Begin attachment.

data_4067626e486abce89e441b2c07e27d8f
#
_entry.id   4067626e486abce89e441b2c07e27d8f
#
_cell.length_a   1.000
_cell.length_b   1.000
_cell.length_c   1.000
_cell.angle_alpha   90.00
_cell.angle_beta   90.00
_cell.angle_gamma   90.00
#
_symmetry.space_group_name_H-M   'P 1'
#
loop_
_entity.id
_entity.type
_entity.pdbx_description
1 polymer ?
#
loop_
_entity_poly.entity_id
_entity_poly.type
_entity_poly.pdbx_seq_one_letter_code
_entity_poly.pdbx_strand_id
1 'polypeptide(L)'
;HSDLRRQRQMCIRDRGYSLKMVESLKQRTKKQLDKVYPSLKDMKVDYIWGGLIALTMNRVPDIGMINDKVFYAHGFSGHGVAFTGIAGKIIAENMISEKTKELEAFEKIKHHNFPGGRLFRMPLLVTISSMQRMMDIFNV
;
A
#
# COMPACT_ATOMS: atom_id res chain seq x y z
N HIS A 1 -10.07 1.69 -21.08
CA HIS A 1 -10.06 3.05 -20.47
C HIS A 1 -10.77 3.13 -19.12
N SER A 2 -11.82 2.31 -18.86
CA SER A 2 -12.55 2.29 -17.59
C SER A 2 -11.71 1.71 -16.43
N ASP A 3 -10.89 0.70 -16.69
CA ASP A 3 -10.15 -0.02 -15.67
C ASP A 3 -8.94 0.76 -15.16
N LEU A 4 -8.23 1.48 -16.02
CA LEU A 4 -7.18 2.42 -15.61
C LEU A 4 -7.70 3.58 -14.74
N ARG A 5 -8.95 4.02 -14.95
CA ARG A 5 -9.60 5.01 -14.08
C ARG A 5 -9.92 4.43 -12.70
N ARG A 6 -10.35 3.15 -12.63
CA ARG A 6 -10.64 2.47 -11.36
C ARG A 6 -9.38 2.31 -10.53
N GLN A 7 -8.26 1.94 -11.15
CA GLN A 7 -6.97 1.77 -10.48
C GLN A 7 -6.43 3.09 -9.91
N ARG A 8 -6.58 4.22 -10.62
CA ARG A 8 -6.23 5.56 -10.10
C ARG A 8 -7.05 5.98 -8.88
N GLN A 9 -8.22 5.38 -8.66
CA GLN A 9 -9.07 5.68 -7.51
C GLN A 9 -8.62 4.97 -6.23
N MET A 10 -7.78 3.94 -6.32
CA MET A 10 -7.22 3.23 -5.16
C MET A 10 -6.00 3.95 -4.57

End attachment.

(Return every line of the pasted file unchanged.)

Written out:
data_4067626e486abce89e441b2c07e27d8f
#
_entry.id   4067626e486abce89e441b2c07e27d8f
#
_cell.length_a   1.000
_cell.length_b   1.000
_cell.length_c   1.000
_cell.angle_alpha   90.00
_cell.angle_beta   90.00
_cell.angle_gamma   90.00
#
_symmetry.space_group_name_H-M   'P 1'
#
loop_
_entity.id
_entity.type
_entity.pdbx_description
1 polymer ?
#
loop_
_entity_poly.entity_id
_entity_poly.type
_entity_poly.pdbx_seq_one_letter_code
_entity_poly.pdbx_strand_id
1 'polypeptide(L)'
;HSDLRRQRQMCIRDRGYSLKMVESLKQRTKKQLDKVYPSLKDMKVDYIWGGLIALTMNRVPDIGMINDKVFYAHGFSGHGVAFTGIAGKIIAENMISEKTKELEAFEKIKHHNFPGGRLFRMPLLVTISSMQRMMDIFNV
;
A
#
# COMPACT_ATOMS: atom_id res chain seq x y z
N HIS A 1 -10.07 1.69 -21.08
CA HIS A 1 -10.06 3.05 -20.47
C HIS A 1 -10.77 3.13 -19.12
N SER A 2 -11.82 2.31 -18.86
CA SER A 2 -12.55 2.29 -17.59
C SER A 2 -11.71 1.71 -16.43
N ASP A 3 -10.89 0.70 -16.69
CA ASP A 3 -10.15 -0.02 -15.67
C ASP A 3 -8.94 0.76 -15.16
N LEU A 4 -8.23 1.48 -16.02
CA LEU A 4 -7.18 2.42 -15.61
C LEU A 4 -7.70 3.58 -14.74
N ARG A 5 -8.95 4.02 -14.95
CA ARG A 5 -9.60 5.01 -14.08
C ARG A 5 -9.92 4.43 -12.70
N ARG A 6 -10.35 3.15 -12.63
CA ARG A 6 -10.64 2.47 -11.36
C ARG A 6 -9.38 2.31 -10.53
N GLN A 7 -8.26 1.94 -11.15
CA GLN A 7 -6.97 1.77 -10.48
C GLN A 7 -6.43 3.09 -9.91
N ARG A 8 -6.58 4.22 -10.62
CA ARG A 8 -6.23 5.56 -10.10
C ARG A 8 -7.05 5.98 -8.88
N GLN A 9 -8.22 5.38 -8.66
CA GLN A 9 -9.07 5.68 -7.51
C GLN A 9 -8.62 4.97 -6.23
N MET A 10 -7.78 3.94 -6.32
CA MET A 10 -7.22 3.23 -5.16
C MET A 10 -6.00 3.95 -4.57